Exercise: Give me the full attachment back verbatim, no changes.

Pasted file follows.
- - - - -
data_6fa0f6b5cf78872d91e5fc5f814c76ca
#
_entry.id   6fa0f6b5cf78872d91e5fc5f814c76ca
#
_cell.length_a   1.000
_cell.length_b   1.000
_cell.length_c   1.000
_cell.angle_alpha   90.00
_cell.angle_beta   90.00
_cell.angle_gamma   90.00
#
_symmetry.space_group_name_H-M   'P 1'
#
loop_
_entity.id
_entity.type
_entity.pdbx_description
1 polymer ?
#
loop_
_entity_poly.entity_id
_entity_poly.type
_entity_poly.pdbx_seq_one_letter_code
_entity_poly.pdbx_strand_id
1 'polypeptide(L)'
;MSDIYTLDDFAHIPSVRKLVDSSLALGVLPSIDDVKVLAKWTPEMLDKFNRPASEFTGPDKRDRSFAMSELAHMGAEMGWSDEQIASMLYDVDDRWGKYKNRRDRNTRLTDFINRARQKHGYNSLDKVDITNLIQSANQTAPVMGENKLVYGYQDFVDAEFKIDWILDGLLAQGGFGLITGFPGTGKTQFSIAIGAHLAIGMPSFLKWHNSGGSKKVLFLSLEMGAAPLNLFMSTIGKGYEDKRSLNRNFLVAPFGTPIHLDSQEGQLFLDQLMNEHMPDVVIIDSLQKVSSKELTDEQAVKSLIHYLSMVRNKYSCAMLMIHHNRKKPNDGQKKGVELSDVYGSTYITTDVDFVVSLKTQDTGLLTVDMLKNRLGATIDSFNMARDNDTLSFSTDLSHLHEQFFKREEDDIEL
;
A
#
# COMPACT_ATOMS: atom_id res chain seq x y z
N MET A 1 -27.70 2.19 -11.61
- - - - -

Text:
data_6fa0f6b5cf78872d91e5fc5f814c76ca
#
_entry.id   6fa0f6b5cf78872d91e5fc5f814c76ca
#
_cell.length_a   1.000
_cell.length_b   1.000
_cell.length_c   1.000
_cell.angle_alpha   90.00
_cell.angle_beta   90.00
_cell.angle_gamma   90.00
#
_symmetry.space_group_name_H-M   'P 1'
#
loop_
_entity.id
_entity.type
_entity.pdbx_description
1 polymer ?
#
loop_
_entity_poly.entity_id
_entity_poly.type
_entity_poly.pdbx_seq_one_letter_code
_entity_poly.pdbx_strand_id
1 'polypeptide(L)'
;MSDIYTLDDFAHIPSVRKLVDSSLALGVLPSIDDVKVLAKWTPEMLDKFNRPASEFTGPDKRDRSFAMSELAHMGAEMGWSDEQIASMLYDVDDRWGKYKNRRDRNTRLTDFINRARQKHGYNSLDKVDITNLIQSANQTAPVMGENKLVYGYQDFVDAEFKIDWILDGLLAQGGFGLITGFPGTGKTQFSIAIGAHLAIGMPSFLKWHNSGGSKKVLFLSLEMGAAPLNLFMSTIGKGYEDKRSLNRNFLVAPFGTPIHLDSQEGQLFLDQLMNEHMPDVVIIDSLQKVSSKELTDEQAVKSLIHYLSMVRNKYSCAMLMIHHNRKKPNDGQKKGVELSDVYGSTYITTDVDFVVSLKTQDTGLLTVDMLKNRLGATIDSFNMARDNDTLSFSTDLSHLHEQFFKREEDDIEL
;
A
#
# COMPACT_ATOMS: atom_id res chain seq x y z
N MET A 1 -27.70 2.19 -11.61